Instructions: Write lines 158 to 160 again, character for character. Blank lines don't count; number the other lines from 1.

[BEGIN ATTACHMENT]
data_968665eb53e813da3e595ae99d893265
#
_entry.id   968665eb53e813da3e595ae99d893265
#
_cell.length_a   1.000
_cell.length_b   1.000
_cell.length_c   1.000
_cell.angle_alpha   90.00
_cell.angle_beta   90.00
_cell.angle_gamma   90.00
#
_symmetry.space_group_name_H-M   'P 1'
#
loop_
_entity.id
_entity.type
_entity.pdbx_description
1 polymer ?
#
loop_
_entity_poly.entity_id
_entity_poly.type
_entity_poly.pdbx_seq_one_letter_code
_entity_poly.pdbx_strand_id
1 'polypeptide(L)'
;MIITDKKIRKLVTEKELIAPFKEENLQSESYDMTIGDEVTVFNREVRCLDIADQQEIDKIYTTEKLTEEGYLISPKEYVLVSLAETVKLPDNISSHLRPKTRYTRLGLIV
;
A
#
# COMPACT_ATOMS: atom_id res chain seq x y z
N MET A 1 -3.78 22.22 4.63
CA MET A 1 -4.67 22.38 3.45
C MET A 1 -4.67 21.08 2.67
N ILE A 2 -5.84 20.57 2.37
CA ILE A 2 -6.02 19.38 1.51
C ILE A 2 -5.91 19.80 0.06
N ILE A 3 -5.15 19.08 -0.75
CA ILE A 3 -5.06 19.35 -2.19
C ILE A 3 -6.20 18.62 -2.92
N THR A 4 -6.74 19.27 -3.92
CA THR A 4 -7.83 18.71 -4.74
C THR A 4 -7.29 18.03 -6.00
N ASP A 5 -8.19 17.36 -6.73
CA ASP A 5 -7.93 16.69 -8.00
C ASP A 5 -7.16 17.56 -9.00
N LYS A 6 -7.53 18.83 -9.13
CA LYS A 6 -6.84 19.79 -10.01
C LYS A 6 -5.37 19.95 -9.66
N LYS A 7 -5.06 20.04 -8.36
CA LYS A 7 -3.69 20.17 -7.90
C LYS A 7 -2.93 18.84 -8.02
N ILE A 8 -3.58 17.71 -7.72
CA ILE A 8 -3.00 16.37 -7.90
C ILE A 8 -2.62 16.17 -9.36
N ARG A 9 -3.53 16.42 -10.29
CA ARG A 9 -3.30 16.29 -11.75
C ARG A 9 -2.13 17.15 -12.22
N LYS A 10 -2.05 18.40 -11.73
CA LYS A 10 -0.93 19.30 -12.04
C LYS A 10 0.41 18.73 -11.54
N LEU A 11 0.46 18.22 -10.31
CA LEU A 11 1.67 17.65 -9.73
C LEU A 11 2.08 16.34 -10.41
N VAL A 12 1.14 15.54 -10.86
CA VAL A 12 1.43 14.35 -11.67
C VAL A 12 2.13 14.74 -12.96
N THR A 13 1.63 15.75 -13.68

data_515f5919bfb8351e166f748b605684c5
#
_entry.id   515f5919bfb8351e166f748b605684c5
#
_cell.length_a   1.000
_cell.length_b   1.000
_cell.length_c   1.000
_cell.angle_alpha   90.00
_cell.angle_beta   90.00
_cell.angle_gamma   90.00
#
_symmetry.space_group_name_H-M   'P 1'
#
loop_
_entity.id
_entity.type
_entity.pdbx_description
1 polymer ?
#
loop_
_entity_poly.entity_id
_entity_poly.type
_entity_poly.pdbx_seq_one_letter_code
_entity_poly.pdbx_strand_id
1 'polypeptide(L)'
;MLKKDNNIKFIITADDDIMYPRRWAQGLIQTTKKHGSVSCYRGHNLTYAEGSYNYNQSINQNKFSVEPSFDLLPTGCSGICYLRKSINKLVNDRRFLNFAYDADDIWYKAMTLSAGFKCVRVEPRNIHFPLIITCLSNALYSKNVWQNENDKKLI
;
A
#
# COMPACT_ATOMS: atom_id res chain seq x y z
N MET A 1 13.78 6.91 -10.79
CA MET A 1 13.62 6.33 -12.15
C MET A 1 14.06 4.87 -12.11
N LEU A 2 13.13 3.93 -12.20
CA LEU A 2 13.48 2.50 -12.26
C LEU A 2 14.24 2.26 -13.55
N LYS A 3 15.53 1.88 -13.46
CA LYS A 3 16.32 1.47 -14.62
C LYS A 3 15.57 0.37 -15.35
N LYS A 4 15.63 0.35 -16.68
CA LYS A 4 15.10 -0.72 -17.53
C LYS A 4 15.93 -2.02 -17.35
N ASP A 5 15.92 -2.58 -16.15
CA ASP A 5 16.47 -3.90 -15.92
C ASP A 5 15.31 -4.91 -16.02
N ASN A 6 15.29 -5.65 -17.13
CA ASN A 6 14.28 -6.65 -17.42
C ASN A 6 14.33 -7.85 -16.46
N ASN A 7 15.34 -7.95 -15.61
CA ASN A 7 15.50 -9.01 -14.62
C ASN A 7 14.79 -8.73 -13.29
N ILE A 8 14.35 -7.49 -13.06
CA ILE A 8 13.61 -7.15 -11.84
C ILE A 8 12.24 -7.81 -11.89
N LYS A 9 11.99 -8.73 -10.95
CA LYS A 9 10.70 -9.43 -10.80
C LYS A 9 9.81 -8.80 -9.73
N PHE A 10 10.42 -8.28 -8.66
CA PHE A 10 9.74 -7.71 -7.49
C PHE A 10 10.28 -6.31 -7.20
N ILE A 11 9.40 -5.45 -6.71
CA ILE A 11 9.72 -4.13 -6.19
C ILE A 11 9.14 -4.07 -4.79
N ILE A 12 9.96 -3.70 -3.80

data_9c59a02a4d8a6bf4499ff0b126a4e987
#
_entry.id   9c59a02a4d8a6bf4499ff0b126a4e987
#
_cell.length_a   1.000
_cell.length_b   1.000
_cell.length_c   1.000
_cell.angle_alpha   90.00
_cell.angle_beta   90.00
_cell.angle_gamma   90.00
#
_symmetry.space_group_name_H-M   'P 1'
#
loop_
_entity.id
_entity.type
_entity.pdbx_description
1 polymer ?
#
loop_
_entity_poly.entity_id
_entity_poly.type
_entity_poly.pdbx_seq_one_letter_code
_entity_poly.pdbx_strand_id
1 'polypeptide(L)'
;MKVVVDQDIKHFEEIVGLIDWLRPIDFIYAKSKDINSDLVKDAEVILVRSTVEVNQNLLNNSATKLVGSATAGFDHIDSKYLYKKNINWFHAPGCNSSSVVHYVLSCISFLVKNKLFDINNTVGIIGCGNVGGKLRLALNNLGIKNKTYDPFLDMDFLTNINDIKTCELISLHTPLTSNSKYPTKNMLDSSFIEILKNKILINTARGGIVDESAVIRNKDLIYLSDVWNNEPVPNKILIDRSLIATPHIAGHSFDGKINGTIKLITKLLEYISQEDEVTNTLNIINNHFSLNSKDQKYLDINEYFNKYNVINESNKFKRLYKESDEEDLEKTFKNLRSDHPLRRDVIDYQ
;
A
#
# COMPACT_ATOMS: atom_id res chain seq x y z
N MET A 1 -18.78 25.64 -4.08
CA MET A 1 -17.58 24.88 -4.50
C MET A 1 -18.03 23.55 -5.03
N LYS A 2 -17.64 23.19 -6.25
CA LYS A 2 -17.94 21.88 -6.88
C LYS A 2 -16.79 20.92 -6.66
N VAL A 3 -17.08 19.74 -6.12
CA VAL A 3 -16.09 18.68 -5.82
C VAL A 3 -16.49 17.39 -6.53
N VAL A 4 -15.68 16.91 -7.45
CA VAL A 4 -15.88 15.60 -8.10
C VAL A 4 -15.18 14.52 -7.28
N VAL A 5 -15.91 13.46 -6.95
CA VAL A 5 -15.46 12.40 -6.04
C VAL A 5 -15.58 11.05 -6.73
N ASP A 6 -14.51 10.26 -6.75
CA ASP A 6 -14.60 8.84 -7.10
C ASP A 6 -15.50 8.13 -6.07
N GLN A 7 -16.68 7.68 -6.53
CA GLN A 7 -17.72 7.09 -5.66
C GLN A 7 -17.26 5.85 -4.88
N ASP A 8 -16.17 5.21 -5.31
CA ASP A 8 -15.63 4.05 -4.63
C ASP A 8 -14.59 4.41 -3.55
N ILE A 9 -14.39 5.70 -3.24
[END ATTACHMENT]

;
A
#